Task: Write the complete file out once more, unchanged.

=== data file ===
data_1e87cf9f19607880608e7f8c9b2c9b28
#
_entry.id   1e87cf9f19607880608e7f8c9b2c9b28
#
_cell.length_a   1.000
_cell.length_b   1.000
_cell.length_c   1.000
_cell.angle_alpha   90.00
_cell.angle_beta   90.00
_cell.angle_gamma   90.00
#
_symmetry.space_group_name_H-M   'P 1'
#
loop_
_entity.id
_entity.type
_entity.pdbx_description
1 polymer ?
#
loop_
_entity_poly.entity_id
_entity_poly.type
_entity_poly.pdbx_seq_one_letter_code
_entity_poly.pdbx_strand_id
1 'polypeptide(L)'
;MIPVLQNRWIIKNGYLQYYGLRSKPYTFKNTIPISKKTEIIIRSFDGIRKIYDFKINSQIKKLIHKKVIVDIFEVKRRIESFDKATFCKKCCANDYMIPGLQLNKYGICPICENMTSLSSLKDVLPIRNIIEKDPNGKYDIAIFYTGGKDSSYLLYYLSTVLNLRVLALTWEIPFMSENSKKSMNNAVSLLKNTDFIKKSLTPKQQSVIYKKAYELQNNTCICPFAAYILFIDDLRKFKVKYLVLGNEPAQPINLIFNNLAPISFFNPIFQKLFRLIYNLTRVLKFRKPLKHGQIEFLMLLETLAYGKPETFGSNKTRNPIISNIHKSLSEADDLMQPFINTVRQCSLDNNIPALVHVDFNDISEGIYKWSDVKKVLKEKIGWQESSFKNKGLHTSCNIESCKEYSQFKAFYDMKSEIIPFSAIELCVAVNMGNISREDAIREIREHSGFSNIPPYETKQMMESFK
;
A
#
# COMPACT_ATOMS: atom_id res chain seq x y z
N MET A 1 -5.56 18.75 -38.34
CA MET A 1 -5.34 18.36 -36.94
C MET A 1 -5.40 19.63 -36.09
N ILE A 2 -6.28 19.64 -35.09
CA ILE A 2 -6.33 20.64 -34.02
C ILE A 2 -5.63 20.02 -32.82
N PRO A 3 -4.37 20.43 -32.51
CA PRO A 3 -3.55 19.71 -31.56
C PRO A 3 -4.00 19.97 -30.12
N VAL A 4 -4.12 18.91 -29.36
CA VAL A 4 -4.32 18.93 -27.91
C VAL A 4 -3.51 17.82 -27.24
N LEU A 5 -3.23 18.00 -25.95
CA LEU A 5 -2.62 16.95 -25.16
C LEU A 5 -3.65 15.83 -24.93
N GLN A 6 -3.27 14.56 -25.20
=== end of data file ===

data_1e87cf9f19607880608e7f8c9b2c9b28
#
_entry.id   1e87cf9f19607880608e7f8c9b2c9b28
#
_cell.length_a   1.000
_cell.length_b   1.000
_cell.length_c   1.000
_cell.angle_alpha   90.00
_cell.angle_beta   90.00
_cell.angle_gamma   90.00
#
_symmetry.space_group_name_H-M   'P 1'
#
loop_
_entity.id
_entity.type
_entity.pdbx_description
1 polymer ?
#
loop_
_entity_poly.entity_id
_entity_poly.type
_entity_poly.pdbx_seq_one_letter_code
_entity_poly.pdbx_strand_id
1 'polypeptide(L)'
;MIPVLQNRWIIKNGYLQYYGLRSKPYTFKNTIPISKKTEIIIRSFDGIRKIYDFKINSQIKKLIHKKVIVDIFEVKRRIESFDKATFCKKCCANDYMIPGLQLNKYGICPICENMTSLSSLKDVLPIRNIIEKDPNGKYDIAIFYTGGKDSSYLLYYLSTVLNLRVLALTWEIPFMSENSKKSMNNAVSLLKNTDFIKKSLTPKQQSVIYKKAYELQNNTCICPFAAYILFIDDLRKFKVKYLVLGNEPAQPINLIFNNLAPISFFNPIFQKLFRLIYNLTRVLKFRKPLKHGQIEFLMLLETLAYGKPETFGSNKTRNPIISNIHKSLSEADDLMQPFINTVRQCSLDNNIPALVHVDFNDISEGIYKWSDVKKVLKEKIGWQESSFKNKGLHTSCNIESCKEYSQFKAFYDMKSEIIPFSAIELCVAVNMGNISREDAIREIREHSGFSNIPPYETKQMMESFK
;
A
#
# COMPACT_ATOMS: atom_id res chain seq x y z
N MET A 1 -5.56 18.75 -38.34
CA MET A 1 -5.34 18.36 -36.94
C MET A 1 -5.40 19.63 -36.09
N ILE A 2 -6.28 19.64 -35.09
CA ILE A 2 -6.33 20.64 -34.02
C ILE A 2 -5.63 20.02 -32.82
N PRO A 3 -4.37 20.43 -32.51
CA PRO A 3 -3.55 19.71 -31.56
C PRO A 3 -4.00 19.97 -30.12
N VAL A 4 -4.12 18.91 -29.36
CA VAL A 4 -4.32 18.93 -27.91
C VAL A 4 -3.51 17.82 -27.24
N LEU A 5 -3.23 18.00 -25.95
CA LEU A 5 -2.62 16.95 -25.16
C LEU A 5 -3.65 15.83 -24.93
N GLN A 6 -3.27 14.56 -25.20